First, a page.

The deeper face of prayer

The Deeper face of Prayer.

Has it ever crossed your mind that synagogue services can be boring? Some of you know exactly what I’m talking about. For all others, let me explain. As a Jewish person, I am bound by halacha (Jewish law) to pray not just once, or even twice, but three times each day! First of all, that is way more time than I need to request from God all that I want in my life. Secondly, I  often wonder why I have to pray at all? Doesn’t the ineffable infinite all-knowing God already know both what I’m going to ask Him and what I deserve to get? Finally, there’s this whole concept of “organized prayer” from the “siddur (prayer book) in which there’s an entire script of what I’m supposed to read. Most of this liturgy is composed by rabbis who lived hundreds of years before my life even started. However, they expect me to read what they wrote in order to express my personal wants and needs?!

In classic Jewish tradition, allow me to break from these questions and tell you a story. Recently, there was a rabbi who was the spiritual leader of a beautiful synagogue in New York.  One Saturday morning, the rabbi walked into the synagogue and saw, lost amongst the large crowd, a father who had brought his youngest son with him. Customarily, the children would attend the youth program that took place outside the main sanctuary. Therefore, the rabbi was surprised to see this eight year old boy sitting in the pews dangling his feet back and forth.

The rabbi approached the father with a warm smile and extended his hand with a resounding “Shabbat Shalom” (“sabbatical salutations”).  The father energetically pumped the rabbis hand but when the rabbi extended his hand to the son, the boy ignored the rabbi and didn’t even seem to be paying attention to him. As the rabbi repeated his greeting to the boy a second time, the father’s face grew red and he whispered, “Rabbi, my son….my son is blind”.

Seeing the pain that flickered across the fathers face, the rabbi bent down and warmly wrapped the boys hand with both of his. Bringing his face level with the boy’s, the rabbi whispered, “I am Rabbi Welton. Thank you so much for coming to synagogue today with your father. It’s an honor to meet you.”  The boy smiled and excitedly shouted, “Shabbat Shalom Rabbi!”. The rabbi chuckled and shook the father’s hand once more as he continued on his way up the podium for services to begin.

Once services began, the rabbi couldn’t help but be distracted by the little boy. It wasn’t the awkwardness of their meeting that distracted him. It wasn’t the fact that the boy was the only child in the sanctuary that distracted him. It wasn’t even the fact that the little boy sat next to his father with no prayer book in his lap whatsoever. It was that the little boy was singing the prayers at the top of his lungs, and singing with a terrible voice. His screeches and off-tune howls echoed off the stained-glass windows and seemed to reverberate down from the chandeliers straight through the rabbis spine.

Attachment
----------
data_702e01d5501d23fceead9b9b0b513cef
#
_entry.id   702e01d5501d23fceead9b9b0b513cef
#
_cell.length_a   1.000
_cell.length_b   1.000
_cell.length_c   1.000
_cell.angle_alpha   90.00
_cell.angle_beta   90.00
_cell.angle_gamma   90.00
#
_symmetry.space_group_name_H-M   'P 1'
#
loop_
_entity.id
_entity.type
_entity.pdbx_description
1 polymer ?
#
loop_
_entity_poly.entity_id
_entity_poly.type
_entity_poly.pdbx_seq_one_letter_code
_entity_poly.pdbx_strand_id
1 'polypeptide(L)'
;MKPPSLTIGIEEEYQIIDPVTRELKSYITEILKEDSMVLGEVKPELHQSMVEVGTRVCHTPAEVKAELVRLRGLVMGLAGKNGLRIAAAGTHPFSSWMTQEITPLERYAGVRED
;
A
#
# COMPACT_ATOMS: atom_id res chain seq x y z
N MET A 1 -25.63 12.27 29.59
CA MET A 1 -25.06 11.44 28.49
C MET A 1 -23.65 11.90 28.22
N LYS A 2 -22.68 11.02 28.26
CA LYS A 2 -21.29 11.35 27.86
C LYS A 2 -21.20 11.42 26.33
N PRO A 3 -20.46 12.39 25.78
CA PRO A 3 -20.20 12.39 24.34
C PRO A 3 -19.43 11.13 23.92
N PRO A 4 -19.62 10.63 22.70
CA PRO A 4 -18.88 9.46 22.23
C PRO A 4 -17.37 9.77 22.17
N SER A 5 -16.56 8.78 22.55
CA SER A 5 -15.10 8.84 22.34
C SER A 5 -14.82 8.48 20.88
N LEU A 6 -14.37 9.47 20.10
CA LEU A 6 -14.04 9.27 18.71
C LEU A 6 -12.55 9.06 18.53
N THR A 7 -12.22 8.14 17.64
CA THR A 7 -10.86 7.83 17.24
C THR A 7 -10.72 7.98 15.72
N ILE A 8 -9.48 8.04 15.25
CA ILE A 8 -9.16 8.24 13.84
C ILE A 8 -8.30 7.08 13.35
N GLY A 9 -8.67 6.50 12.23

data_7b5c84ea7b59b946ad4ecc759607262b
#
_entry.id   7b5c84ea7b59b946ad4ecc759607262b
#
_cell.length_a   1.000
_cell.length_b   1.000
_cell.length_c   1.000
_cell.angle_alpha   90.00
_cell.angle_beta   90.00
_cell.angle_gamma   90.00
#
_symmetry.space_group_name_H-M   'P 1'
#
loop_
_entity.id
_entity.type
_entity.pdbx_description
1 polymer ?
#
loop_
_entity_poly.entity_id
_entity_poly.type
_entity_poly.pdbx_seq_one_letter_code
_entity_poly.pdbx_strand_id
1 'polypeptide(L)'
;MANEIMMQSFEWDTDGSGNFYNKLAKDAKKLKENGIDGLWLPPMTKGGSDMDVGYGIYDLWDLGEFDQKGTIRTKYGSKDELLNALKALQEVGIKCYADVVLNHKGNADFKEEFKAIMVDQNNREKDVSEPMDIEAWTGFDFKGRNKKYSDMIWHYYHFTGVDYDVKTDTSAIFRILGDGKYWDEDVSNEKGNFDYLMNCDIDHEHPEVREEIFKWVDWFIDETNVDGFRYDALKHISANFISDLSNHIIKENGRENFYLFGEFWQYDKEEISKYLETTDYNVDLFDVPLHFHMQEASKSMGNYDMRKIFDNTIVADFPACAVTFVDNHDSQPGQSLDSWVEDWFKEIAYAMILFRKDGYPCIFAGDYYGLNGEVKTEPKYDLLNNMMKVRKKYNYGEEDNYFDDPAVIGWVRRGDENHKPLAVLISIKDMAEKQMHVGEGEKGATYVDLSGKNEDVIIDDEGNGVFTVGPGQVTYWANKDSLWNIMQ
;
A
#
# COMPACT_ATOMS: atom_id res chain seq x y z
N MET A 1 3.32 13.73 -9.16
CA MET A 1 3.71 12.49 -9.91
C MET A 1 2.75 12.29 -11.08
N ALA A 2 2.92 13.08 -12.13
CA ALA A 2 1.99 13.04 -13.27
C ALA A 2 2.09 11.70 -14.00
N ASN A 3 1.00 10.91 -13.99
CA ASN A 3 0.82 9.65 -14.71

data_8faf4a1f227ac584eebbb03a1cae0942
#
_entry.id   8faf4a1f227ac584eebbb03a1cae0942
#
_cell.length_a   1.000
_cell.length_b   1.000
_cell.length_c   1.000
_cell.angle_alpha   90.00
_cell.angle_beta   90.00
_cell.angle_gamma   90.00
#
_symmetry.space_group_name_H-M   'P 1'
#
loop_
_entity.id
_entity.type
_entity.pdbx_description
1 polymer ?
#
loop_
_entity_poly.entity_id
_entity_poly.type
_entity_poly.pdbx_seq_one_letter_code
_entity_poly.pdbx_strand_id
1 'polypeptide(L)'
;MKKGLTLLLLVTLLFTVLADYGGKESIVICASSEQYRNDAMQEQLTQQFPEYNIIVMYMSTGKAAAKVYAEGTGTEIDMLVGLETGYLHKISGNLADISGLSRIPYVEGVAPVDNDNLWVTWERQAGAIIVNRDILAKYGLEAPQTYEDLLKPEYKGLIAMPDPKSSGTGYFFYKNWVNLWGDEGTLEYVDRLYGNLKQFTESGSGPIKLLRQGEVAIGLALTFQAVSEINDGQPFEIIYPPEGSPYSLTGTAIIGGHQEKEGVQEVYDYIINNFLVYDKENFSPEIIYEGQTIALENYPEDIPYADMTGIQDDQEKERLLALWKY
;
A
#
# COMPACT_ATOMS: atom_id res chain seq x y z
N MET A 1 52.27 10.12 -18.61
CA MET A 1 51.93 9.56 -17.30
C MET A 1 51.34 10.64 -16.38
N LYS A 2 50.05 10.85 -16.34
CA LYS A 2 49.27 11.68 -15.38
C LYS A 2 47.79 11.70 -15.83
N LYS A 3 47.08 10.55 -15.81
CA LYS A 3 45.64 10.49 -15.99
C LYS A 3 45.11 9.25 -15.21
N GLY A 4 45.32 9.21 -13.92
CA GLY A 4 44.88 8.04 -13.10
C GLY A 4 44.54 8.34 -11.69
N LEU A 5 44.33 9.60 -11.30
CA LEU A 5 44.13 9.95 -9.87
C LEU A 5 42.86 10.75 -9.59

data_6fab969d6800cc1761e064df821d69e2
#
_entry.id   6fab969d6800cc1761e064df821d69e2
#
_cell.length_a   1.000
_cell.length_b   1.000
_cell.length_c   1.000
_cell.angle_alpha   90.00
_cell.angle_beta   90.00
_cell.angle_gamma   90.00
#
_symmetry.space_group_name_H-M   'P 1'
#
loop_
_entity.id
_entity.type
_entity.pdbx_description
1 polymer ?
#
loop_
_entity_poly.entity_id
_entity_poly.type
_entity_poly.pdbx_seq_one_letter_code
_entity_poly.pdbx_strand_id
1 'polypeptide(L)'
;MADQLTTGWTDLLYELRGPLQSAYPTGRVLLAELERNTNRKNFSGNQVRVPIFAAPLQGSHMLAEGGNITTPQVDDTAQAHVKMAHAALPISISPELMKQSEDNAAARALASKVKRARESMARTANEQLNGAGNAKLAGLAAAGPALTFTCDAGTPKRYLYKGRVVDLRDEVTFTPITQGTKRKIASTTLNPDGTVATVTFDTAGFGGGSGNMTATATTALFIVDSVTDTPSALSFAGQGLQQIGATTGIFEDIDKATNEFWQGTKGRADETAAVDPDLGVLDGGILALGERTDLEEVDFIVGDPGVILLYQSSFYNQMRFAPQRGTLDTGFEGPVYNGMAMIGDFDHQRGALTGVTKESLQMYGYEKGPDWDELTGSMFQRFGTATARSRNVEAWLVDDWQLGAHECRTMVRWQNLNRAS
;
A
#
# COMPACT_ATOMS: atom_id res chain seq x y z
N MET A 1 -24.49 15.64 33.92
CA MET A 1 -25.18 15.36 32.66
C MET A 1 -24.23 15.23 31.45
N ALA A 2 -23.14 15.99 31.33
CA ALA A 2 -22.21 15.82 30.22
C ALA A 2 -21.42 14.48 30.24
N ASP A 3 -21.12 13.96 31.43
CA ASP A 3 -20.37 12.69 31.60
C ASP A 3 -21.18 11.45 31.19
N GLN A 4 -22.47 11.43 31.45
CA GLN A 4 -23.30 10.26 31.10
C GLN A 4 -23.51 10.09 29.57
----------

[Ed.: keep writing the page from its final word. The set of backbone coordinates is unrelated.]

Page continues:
Gritting his teeth, the rabbi tried to focus on his prayers, but his efforts were futile. Glancing around the room, the rabbi couldn’t help but catch those hidden glances and stifled groans from the members of his congregation. His mind raced back and forth as he muttered to himself, “Come on, stop being like this. Have a heart, he’s just a kid. Yeah, but he’s ruining the prayers! Stop. Stop it. How could you even say such a thing? But the service is being ruined.  How can anyone think about their requests from God with this horrific screeching in the background? No, no, no. Stop your immaturity. Oy, what am I supposed to do?” As the service ended and he shook everyone’s hands on the way out, the rabbi felt a wave of guilt as he realized he was contemplating…no, not contemplating…but wishing that the little boy might not come back next Shabbos (Sabbath).

But the little boy returned next Shabbos. And the Shabbos after that one. And the Shabbos after that. And pretty soon, the rabbi stated to dread the Shabbos morning prayer services. After all, it is well-known in Jewish law that having a terrible voice is considered a “blemish” for the prayer service (Talmud, Tractate Brochos 28b-29a). Plus, the rabbi knew that a form of service to God is melodious singing. For example, the Levites would chant daily songs during the Temple Service and the voices of the Levites had to be pleasing and harmonious (Talmud, Tractate Chulin 24b).

Making the prayers musically pleasing is an integral part of prayer, as the Jewish liturgy states, “God, who chooses musical song of praise.” This liturgy comes from the famous “Yishtabach” prayer which is said to have been written by King Solomon himself! (The JPS guide to Jewish traditions by Ronald L. Eisenberg, Jewish Publication Society, page 411). The rabbi couldn’t help but think of how distracting and bothersome this was to his congregants. They came to the sanctuary expecting to be praying in a beautiful atmosphere conducive to focus, meditation, and inspirational prayer. Doesn’t Jewish law state that matters that “cause a nuisance for the congregation” should be eliminated”? (Berachos 30b; Shulchan Aruch, Orach Chaim 126:4)

The rabbi felt conflicted, and it was during the mussaf prayer (special prayer on the sabbath day) one Shabbos that the rabbi made his decision. Looking over at the boy and his father, he could see the boy standing and swaying back and forth, his eyes shut tight as he bellowed and screeched at the top of his lungs. “That’s it!” thought the rabbi. “As soon as mussaf is over, I am going over to the father and I’m going to ask him if he could have his son join the rest of the children in the youth program. It might be hard for the father to hear this but I’ll offer to have a trained health aide hired that would satisfy the boy’s special needs, as long as he stays outside of this sanctuary!  I’ll be as cordial as I can but this has got to end. He’s ruining our prayer service!” Feeling oddly relieved, the rabbi attempted once again to focus on the prayers. A rush of relaxation washed over him as his built-up anxiety seemed to dissipate with his resolution. And then something happened.